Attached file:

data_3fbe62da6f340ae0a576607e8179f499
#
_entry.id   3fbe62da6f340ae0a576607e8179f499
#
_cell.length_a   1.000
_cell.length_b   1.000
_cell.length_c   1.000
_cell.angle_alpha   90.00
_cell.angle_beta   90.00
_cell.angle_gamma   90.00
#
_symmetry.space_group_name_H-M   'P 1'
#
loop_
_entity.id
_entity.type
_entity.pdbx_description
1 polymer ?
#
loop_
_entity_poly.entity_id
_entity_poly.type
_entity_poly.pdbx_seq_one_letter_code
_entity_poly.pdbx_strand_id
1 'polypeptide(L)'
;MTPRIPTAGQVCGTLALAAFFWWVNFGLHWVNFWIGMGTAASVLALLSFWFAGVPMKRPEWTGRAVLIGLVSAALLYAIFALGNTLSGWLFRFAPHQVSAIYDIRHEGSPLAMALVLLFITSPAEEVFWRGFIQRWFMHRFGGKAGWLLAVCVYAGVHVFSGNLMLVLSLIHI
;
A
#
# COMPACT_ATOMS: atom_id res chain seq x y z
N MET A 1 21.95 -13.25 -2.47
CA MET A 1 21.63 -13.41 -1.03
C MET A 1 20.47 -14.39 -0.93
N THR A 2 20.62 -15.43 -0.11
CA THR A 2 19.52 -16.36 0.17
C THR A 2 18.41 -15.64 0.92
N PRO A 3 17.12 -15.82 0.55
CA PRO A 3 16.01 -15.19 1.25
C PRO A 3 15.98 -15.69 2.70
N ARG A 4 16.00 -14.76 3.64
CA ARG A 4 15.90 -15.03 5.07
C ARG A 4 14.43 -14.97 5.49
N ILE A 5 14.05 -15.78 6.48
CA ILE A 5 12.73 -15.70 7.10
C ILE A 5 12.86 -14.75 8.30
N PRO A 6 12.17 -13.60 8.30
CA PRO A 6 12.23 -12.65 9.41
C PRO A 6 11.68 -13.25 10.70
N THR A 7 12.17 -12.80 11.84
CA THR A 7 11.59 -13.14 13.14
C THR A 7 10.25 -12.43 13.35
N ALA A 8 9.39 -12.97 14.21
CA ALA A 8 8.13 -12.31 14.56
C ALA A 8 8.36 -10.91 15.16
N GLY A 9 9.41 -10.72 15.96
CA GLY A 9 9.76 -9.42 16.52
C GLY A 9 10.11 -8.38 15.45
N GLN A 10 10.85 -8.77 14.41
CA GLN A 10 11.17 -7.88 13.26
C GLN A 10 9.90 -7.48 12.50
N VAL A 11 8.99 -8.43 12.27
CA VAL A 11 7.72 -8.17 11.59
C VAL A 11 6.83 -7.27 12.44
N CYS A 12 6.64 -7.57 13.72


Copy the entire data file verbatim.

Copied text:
data_3fbe62da6f340ae0a576607e8179f499
#
_entry.id   3fbe62da6f340ae0a576607e8179f499
#
_cell.length_a   1.000
_cell.length_b   1.000
_cell.length_c   1.000
_cell.angle_alpha   90.00
_cell.angle_beta   90.00
_cell.angle_gamma   90.00
#
_symmetry.space_group_name_H-M   'P 1'
#
loop_
_entity.id
_entity.type
_entity.pdbx_description
1 polymer ?
#
loop_
_entity_poly.entity_id
_entity_poly.type
_entity_poly.pdbx_seq_one_letter_code
_entity_poly.pdbx_strand_id
1 'polypeptide(L)'
;MTPRIPTAGQVCGTLALAAFFWWVNFGLHWVNFWIGMGTAASVLALLSFWFAGVPMKRPEWTGRAVLIGLVSAALLYAIFALGNTLSGWLFRFAPHQVSAIYDIRHEGSPLAMALVLLFITSPAEEVFWRGFIQRWFMHRFGGKAGWLLAVCVYAGVHVFSGNLMLVLSLIHI
;
A
#
# COMPACT_ATOMS: atom_id res chain seq x y z
N MET A 1 21.95 -13.25 -2.47
CA MET A 1 21.63 -13.41 -1.03
C MET A 1 20.47 -14.39 -0.93
N THR A 2 20.62 -15.43 -0.11
CA THR A 2 19.52 -16.36 0.17
C THR A 2 18.41 -15.64 0.92
N PRO A 3 17.12 -15.82 0.55
CA PRO A 3 16.01 -15.19 1.25
C PRO A 3 15.98 -15.69 2.70
N ARG A 4 16.00 -14.76 3.64
CA ARG A 4 15.90 -15.03 5.07
C ARG A 4 14.43 -14.97 5.49
N ILE A 5 14.05 -15.78 6.48
CA ILE A 5 12.73 -15.70 7.10
C ILE A 5 12.86 -14.75 8.30
N PRO A 6 12.17 -13.60 8.30
CA PRO A 6 12.23 -12.65 9.41
C PRO A 6 11.68 -13.25 10.70
N THR A 7 12.17 -12.80 11.84
CA THR A 7 11.59 -13.14 13.14
C THR A 7 10.25 -12.43 13.35
N ALA A 8 9.39 -12.97 14.21
CA ALA A 8 8.13 -12.31 14.56
C ALA A 8 8.36 -10.91 15.16
N GLY A 9 9.41 -10.72 15.96
CA GLY A 9 9.76 -9.42 16.52
C GLY A 9 10.11 -8.38 15.45
N GLN A 10 10.85 -8.77 14.41
CA GLN A 10 11.17 -7.88 13.26
C GLN A 10 9.90 -7.48 12.50
N VAL A 11 8.99 -8.43 12.27
CA VAL A 11 7.72 -8.17 11.59
C VAL A 11 6.83 -7.27 12.44
N CYS A 12 6.64 -7.57 13.72